Yesterday I had the privilege of organizing an event in honor of Women’s Money Week at Whetstone Workgroup. Since the patrons at Whetstone are self-employed, we set up a discussion with financial counselor Katharine Perry on saving for retirement when you’re self-employed (and female.)
I learned a ton, including the fact that the state of Pennsylvania just rolled out a 529 for special needs individuals. More on that another day, but essentially, the money can be used for needs beyond education at any time.
I also learned a lot about what self-employed women are worried about when it comes to personal finance, and also got some insights from those who have done this freelancing gig for a lot longer than I have. I wanted to share some of that with you here today.
Why Women’s Rate of Savings is So Low
Three out of every five women over the age of 65 cannot pay for her basic needs. We live longer than men, but when we set our retirement goals we aim 50% lower. (See these and other alarming stats here.)
It was interesting to hear some of the reasons why this happens. In our group here in Pittsburgh, there were a couple of points that were brought up:
- Women, in general, tend to take care of everyone else before they take care of themselves. This thought process goes beyond day-to-day care taking and extends to finances. When you make your own well-being the last priority, your retirement savings is going to suffer—or be nonexistent.
- We undervalue ourselves. When we don’t charge enough for our services, it becomes more difficult to set larger dollar amounts aside for tomorrow.
Retirement Savings When You are Self-Employed
Automation is an awesome way to make sure you’re saving enough for retirement. But that becomes a little bit difficult when you have a variable income.
There are several ways to tackle this issue. One is to treat your retirement savings like a bill—just as important as your rent or cell phone bill. If you automate those bills, you should be able to automate your retirement contributions for the month if you’ve made paying yourself first a priority.
Another way you could approach it is by contributing a certain percentage of each paycheck. This method can’t be used in conjunction with automation when your pay is variable, but if you get disciplined about it the habit could become just as routine.
The Worst Can Happen
When you’re self-employed, you have to worry about what happens when you can’t work because that’s the moment money stops coming in. There are no such things as sick days when you work for yourself.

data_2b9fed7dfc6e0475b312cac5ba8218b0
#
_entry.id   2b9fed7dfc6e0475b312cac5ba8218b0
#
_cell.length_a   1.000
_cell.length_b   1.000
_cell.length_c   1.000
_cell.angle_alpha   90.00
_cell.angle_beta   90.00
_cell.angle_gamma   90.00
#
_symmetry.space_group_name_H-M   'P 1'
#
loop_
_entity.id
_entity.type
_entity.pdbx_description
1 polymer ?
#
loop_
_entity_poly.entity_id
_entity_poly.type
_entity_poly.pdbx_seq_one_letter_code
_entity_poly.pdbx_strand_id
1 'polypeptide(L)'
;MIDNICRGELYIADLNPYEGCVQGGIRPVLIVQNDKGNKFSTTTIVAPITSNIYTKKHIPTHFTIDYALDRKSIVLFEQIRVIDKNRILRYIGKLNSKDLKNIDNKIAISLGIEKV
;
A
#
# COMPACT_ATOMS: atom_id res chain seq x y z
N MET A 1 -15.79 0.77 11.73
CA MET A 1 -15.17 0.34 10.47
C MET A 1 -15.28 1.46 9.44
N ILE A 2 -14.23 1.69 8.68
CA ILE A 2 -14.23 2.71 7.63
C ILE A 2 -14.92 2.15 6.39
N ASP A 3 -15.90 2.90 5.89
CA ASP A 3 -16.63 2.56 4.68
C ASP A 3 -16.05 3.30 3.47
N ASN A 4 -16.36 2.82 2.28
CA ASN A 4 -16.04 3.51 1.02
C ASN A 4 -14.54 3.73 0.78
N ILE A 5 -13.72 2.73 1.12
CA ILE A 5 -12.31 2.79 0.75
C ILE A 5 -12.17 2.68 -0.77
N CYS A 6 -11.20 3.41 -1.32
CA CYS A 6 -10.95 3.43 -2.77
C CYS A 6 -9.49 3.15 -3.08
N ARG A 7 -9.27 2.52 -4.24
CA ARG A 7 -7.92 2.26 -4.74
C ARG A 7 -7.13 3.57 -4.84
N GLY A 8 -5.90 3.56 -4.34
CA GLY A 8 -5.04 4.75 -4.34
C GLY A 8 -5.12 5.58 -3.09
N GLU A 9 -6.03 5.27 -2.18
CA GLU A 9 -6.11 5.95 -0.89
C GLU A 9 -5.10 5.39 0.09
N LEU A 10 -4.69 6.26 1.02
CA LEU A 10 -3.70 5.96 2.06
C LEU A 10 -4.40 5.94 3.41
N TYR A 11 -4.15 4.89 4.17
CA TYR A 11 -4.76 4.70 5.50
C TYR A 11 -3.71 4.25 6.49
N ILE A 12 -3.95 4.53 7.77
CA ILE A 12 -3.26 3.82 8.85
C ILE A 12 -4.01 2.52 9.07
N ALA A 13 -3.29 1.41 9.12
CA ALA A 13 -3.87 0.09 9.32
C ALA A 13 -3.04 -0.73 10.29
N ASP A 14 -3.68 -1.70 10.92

There are also major concerns around disability and finding a good policy that won’t cost you an arm and a leg. These policies are arguably just as if not more important than life insurance during your working years.
Another big concern was long-term care and its accompanying insurance. This wasn’t just a concern for ourselves. People are living longer. If your parents don’t have this type of coverage, you, their child, will in all likelihood end up footing part if not all of the bill.
These situations can cause temporary financial strife or even eat into the money you’ve been saving for your own golden years. It can really mess with your head, too, because the financial hell doesn’t end until your loved one does, and that’s not something you want to see happen–money be damned.
What if I’m starting late?
This was a major concern. It’s all well and good to tell twenty-five year olds that compound interest is their friend. Time is on their side, and moderate savings today could lead to major returns in the future.
But what if you’re just getting started at 60? Or even 50?
We landed here:
It’s best to sit down with a trusted financial advisor in these situations. Every individual’s situation is so unique, and when you don’t have time on your side, blanket advice is rarely going to apply.
Diversify your income.
There was a lot of agreement with that sentiment yesterday. Whether you’re diversifying your income streams within your freelancing business or diversifying your skills in multiple fields, having something to fall back on when one stream of revenue falls through can be a lifesaver.
The Unemployment Rule
This is totally unrelated to self-employment, but I did learn a new financial rule of thumb during the event. Apparently, for every $10,000 you make in salary, you will be out of work for one month should you become unemployed.
Maybe that’s why CEO’s get such generous severance packages while entry-level workers often get—unemployment?
How do we spread this message to others?
At the end of our event, I was thrilled to hear that everyone was energized to take this message to the women in their lives.
There was just one question.
“How do we get them to engage?”
Actively combat Cyber Balkanism.
Cyber Balkanism is the phenomenon of all of us staying in our own little corner of the internet. We don’t actually spread ideas, because we’re talking to the people who are already listening.
Go where other people are. If you enjoy reading mommy blogs, go there and engage. Into fashion? Same deal. NES games? Seriously, there’s a corner of the internet for everything.
When you engage with people, they have a way of engaging back.
That’s true online, but it’s true in real life, too. There is still such a taboo around money discussions, and I personally feel this silence is especially detrimental to women. We, who want to close the gender wage gap, are uncomfortable discussing ways to increase income. We, who want to combat sexism in finance, but may be uncomfortable bringing up the subject of higher-level finances with friends.
Go where other people are. Get outside your bubble. Meaningfully engage, and then don’t be afraid to bring up money.
Also, share this post. Post haste.